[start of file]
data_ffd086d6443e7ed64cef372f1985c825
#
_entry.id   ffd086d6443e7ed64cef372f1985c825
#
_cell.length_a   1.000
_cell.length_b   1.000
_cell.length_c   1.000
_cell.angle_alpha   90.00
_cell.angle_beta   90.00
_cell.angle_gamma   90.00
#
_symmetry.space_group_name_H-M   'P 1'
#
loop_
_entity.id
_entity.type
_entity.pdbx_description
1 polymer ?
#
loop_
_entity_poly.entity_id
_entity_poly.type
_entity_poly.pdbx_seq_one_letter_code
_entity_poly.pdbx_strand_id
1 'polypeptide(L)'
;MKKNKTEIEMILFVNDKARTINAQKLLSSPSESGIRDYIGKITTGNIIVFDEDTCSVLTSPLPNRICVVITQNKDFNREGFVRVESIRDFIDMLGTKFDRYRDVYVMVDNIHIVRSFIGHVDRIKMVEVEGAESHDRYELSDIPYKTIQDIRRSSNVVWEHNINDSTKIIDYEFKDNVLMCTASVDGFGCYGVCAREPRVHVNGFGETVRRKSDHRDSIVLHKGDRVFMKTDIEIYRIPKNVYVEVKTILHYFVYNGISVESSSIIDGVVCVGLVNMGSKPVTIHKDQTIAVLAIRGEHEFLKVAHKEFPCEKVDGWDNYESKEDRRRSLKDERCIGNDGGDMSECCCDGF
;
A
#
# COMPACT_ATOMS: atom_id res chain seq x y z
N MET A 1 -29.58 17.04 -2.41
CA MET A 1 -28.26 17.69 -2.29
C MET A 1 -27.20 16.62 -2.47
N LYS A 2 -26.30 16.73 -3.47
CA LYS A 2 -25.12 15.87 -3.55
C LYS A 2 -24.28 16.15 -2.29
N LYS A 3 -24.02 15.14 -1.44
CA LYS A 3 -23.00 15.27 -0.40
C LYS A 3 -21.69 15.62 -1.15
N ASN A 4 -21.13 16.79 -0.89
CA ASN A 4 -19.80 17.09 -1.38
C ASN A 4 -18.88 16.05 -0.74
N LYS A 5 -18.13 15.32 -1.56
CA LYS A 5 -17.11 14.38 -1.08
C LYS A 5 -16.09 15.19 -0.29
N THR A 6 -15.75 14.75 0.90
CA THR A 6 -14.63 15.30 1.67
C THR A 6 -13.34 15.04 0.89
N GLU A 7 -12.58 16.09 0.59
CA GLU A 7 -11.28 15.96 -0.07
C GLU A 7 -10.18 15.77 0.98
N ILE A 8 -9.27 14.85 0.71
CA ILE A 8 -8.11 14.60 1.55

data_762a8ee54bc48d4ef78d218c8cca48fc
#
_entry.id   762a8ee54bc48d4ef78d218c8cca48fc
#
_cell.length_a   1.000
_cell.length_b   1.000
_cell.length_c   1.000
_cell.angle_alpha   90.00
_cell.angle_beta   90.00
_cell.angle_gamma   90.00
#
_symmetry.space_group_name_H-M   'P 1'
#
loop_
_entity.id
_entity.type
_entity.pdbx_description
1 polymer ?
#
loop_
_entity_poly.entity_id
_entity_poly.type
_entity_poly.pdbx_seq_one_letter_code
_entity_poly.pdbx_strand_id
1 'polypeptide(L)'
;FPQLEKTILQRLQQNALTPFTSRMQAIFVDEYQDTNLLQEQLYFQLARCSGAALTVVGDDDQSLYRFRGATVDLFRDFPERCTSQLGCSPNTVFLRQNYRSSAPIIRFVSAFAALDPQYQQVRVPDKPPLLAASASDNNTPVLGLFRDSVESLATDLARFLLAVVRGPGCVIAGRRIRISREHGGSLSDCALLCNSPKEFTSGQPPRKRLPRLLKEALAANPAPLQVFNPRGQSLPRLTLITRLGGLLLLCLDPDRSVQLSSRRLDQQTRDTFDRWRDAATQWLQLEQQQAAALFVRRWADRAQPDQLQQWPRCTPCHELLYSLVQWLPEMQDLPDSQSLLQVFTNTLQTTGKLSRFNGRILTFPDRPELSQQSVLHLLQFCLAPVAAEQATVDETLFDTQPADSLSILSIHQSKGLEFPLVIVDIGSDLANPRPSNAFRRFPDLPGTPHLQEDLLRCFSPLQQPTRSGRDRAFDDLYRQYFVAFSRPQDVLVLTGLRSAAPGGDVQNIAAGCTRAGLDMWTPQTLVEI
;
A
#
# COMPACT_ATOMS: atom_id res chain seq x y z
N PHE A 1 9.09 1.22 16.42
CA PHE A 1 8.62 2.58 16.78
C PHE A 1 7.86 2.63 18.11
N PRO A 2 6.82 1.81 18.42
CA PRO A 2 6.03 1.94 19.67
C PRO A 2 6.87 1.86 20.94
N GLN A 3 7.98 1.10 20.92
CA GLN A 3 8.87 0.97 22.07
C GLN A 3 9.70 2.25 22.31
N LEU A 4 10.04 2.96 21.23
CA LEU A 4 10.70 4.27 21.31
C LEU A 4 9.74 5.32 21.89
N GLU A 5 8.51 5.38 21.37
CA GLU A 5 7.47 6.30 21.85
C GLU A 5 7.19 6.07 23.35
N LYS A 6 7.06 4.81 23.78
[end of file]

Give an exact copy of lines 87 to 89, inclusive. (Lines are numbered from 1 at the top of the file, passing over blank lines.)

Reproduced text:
N PRO A 2 6.82 1.81 18.42
CA PRO A 2 6.03 1.94 19.67
C PRO A 2 6.87 1.86 20.94